Definitions and Measures

While common 'table salt' is sodium chloride (NaCl), salts can more broadly be defined as the product formed from neutralizing an acid, where a metal atom (or positively charged radical) replaces one or more of the acid's hydrogen atoms. Salts are thus neutral ionic compounds composed of positively charged ions ('cations'; e.g., calcium, magnesium, potassium, sodium) and negatively charged ions ('anions'; e.g., bicarbonate, carbonate, chloride, nitrate, sulfate).

Salinity is a measure of the 'saltiness' or concentration of salt in water or soil. Salinity is synonymous with halinity, which derives from the word halides meaning chloride, and means the total concentration of soluble salts. An oft-ignored convention is for oceanographers to use the term 'halinity' when referring to oceanic conditions, due to the dominance of NaCl in seawater, and 'salinity' being used for soil or freshwater systems. Salinity historically has been measured as the ratio of the mass of dissolved salts to the solution in which it is dissolved (e.g., parts per thousand or ppt). More recently, salinity has been measured in terms of practical salinity units (psu) - the ratio of the conductivity of the sample water to a potassium chloride standard (32.435 6gKCl/kg water); psu is a ratio, and thus is a dimensionless measure of salinity.

Salinity is often measured using conductivity meters, which measure the conductance of electricity through solution. Since salt ions conduct electricity, conductivity is proportional to the concentration of salts in a solution. While measures of conductivity can be converted to salinity, and vice versa, the algorithms can be complex as they also depend upon temperature and pressure. Measurements of salinity can also be inferred through refractance, water density, and sound speed. Refractometers measure refractance, or the bending of light waves as they pass through a solution. Both refract-ometers and salinity meters require a fluid solution, while conductivity meters can measure conductance of moist sediment slurry.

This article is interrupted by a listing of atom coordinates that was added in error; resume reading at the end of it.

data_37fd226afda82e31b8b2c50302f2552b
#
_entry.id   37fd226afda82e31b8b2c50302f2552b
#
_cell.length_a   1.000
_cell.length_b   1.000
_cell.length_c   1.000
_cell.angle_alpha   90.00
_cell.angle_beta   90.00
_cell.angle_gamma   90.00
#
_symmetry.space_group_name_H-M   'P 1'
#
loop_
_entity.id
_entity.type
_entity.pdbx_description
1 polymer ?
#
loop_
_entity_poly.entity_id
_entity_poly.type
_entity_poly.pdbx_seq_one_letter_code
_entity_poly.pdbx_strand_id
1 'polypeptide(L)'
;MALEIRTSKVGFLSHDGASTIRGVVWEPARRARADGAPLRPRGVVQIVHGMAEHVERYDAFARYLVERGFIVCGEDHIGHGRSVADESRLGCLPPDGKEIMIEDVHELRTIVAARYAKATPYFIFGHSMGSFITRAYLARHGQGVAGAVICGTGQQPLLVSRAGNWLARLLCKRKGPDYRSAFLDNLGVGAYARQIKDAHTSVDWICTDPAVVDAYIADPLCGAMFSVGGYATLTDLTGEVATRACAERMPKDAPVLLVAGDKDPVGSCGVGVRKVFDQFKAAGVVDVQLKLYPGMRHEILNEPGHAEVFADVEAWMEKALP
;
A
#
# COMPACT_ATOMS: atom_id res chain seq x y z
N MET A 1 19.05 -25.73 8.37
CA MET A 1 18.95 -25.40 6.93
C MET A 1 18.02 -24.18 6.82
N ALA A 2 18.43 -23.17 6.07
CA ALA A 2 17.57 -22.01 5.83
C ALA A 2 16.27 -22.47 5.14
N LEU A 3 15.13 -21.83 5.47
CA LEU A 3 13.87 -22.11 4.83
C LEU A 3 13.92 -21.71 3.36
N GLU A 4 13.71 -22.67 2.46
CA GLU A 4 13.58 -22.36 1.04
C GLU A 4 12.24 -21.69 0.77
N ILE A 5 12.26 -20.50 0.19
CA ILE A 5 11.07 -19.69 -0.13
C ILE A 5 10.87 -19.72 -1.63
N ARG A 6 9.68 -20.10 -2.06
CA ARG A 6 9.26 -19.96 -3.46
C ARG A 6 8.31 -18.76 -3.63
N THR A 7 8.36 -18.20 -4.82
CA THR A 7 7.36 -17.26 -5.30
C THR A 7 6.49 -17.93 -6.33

There are a number of systems for classifying aquatic environments based on salinity. For marine waters, the 'Venice system' (or some variation thereof) is commonly used, with freshwater (<0.5), oligohaline (0.5-5), meso-haline (5-18), polyhaline (18-30), euhaline (30-40), and hyperhaline (>40). Other commonly used categories include brackish (0.5-30) and brine (>50). Seawater salinity usually ranges from 32 to 38 and is an average of 35.

Organisms can also be classified with regard to their salt tolerance. Those that can tolerate a wide range of salinities are called euryhaline (e.g., many intertidal fishes, mussels), while those with narrow salinity tolerances are 'stenohaline' (e.g., most ascidians, freshwater fishes). Some organisms complete different stages of their life cycle in different salinity regimes. For example, fish that live most of their lives in the sea but that breed in freshwater are called anadromous (e.g., salmon). Conversely, catadromous organisms are those that live in freshwater but breed in saltwater (e.g., eels, Chinese mitten crabs).

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